Covid-19 has changed the dynamics of our business substantially since the time we wrote our WeFunder campaign in the fall. It has also changed consumer behavior and preferences in favor of home delivery and minimal hands on food. This plays directly into our business model and we now plan to allocate funds to building out our infrastructure to support our burgeoning growth. Our business is up more than 400% since we began this fundraising campaign in (November?) 2020. We have a waiting list equaling our current customer list which has been increasing by about 5% every single day. I would say that the current valuation, given our huge upsurge in volume since the campaign launched, is very attractively priced.

Do you have any competition, and if so, how do you differentiate?

Most of our competitors over the 10 years since we’ve been in business have either folded under stiff big-box competition (think Whole Foods) or they’ve been acquired.  We are the sole surviving direct farm to table provider in our market apart from one state-wide service which serves a different part of the market. There are individual farms doing CSAs, and there are services that will ship your pre-cut pre-portioned ingredients that you can drop in a pan. But with Narrative Food your veggies haven’t been handled by who knows who did that cutting and portioning, or machines that might have done that. We are as direct a source to the makers as you will find anywhere, except maybe your local Certified Farmers Market! We are also a certified B Corp, meaning we are committed to our social and environmental mission, and work hard to improve our standards at all times. We also have a focus on women-owned food makers and growers, and I am a founding signatory of, a community of empowered women creating a radically inclusive and richly regenerative global economy.

What are the biggest risks associated with your business?

Not meeting the upsurge in demand. And a decline post-covid. Disruptions to food supply such as drought, natural disasters, etc.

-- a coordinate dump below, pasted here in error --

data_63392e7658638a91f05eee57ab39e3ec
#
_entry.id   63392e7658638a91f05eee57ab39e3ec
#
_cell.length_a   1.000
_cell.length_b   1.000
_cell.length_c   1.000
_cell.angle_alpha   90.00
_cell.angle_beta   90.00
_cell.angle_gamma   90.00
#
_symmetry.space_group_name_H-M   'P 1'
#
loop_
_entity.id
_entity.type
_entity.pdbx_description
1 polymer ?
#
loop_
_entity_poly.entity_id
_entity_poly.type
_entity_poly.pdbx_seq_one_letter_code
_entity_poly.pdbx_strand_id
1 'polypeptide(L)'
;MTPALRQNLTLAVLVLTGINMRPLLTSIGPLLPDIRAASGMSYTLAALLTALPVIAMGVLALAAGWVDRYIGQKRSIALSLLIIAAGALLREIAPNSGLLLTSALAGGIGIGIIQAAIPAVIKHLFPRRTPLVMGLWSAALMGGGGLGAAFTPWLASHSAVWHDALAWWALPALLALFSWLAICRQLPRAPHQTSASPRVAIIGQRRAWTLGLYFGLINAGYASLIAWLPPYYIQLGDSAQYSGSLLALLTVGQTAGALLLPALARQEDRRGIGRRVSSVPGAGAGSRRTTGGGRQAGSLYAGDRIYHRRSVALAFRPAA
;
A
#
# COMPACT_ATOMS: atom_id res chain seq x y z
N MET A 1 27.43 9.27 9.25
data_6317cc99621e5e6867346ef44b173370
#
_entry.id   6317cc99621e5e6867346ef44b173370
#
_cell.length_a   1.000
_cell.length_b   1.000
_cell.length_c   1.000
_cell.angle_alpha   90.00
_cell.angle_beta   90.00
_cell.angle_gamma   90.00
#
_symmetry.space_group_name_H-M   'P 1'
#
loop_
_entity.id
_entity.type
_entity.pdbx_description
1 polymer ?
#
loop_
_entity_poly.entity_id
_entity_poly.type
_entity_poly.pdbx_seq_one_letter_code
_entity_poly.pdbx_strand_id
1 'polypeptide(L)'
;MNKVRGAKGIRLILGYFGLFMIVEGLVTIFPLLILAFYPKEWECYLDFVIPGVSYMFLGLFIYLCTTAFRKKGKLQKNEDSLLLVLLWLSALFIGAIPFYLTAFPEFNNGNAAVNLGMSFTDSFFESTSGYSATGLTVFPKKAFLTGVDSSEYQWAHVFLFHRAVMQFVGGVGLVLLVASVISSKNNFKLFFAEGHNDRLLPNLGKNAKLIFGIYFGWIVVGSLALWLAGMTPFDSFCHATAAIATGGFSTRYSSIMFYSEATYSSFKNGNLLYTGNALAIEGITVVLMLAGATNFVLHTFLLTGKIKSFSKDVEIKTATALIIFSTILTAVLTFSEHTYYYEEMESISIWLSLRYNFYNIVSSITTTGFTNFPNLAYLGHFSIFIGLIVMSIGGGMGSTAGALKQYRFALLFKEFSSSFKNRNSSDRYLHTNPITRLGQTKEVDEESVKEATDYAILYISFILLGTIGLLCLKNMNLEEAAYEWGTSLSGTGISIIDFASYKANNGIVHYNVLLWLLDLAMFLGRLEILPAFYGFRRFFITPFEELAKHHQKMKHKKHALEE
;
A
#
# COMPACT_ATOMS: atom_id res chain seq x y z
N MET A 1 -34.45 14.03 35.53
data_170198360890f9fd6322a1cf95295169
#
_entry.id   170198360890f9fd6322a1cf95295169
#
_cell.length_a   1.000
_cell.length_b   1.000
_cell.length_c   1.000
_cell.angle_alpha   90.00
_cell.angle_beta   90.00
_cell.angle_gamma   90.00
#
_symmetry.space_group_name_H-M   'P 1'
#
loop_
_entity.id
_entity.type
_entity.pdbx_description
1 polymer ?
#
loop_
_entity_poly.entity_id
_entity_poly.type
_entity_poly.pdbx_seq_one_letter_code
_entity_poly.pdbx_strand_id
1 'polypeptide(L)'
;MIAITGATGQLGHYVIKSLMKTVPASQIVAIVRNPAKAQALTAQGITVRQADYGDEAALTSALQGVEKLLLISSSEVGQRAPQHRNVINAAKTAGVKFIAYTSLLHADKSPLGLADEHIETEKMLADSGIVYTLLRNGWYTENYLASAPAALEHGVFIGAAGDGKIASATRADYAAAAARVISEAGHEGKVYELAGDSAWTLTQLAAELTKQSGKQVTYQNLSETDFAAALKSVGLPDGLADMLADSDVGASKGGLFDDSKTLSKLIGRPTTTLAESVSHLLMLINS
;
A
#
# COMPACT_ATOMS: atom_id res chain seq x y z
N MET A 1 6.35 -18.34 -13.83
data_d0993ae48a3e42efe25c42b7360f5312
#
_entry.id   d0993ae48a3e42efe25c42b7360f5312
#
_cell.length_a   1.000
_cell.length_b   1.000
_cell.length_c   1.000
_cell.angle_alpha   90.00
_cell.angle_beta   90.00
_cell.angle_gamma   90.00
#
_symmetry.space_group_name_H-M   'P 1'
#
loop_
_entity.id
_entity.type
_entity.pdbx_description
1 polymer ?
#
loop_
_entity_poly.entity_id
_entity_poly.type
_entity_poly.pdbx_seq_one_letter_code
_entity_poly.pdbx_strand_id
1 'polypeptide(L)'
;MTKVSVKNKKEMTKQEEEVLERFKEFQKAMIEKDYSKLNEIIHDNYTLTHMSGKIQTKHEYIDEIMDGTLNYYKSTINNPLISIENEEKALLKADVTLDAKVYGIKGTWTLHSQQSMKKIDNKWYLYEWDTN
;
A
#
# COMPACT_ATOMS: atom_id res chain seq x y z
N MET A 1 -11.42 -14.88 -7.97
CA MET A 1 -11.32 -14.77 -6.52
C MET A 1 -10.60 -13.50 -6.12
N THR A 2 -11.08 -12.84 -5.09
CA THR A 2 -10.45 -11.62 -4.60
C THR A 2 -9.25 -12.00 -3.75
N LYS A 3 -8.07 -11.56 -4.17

How is your team uniquely positioned to win out in this market?

Our curating and marketing team brings years of experience with and commitment to the regenerative food system in California, the world’s 5th-largest economy. The network of growers and farmers who support us number in the hundreds, with many relationships developed over the decade we’ve been in business. This translates into insight, access, and the ability to obtain the products our customers want, at fair prices to all. Our production team also has a deep bench with collective experience translating into efficient and cost-effective receiving, packing, and fulfillment.

What does your business model look like?

Founded in 2010, Narrative Food curates and home delivers boxes of small batch organic foods — organic produce, pasture-raised meats, wild-caught fish, heirloom grains, baked goods and other prepared foods — delighting customers in 1000 zip codes across SoCal. 

Our boxes are accompanied with recipes designed to bring people together around food, to inspire and delight, telling stories of people, place and culture. 

We also provide optional services such as Home Chef service, and personalized meal planning to support family and individual wellness goals.

As you think about the business 5-10 years down the road, what do you see exit opportunities looking like?

We would like to expand to cover the entire West Coast (Oregon and Washington) and to be known as the premier premium food delivery and lifestyle brand in this region, supporting a regional food system made up of small-scale growers and makers who are empowered to develop a truly regenerative food system.

Covid-19 has changed the dynamics of our business substantially. While we cannot predict what specific exit opportunities will look like one thing is for sure: business is up more than 400% since we began this fundraising campaign in (November?) 2020, and we have a waiting list equaling our current customer list which has been increasing by about 5% every single day. The business (the relationship, supply chain, methods, team) we have built over a period of 10 years delivers an essential product and service, so we imagine we will have attractive exit opportunities and concurrently amplify value,  increase margins, and pursue our mission.

We at KingsCrowd are excited to see where Jennifer and her team take the company. Narrative Food is currently raising funds on the Wefunder portal.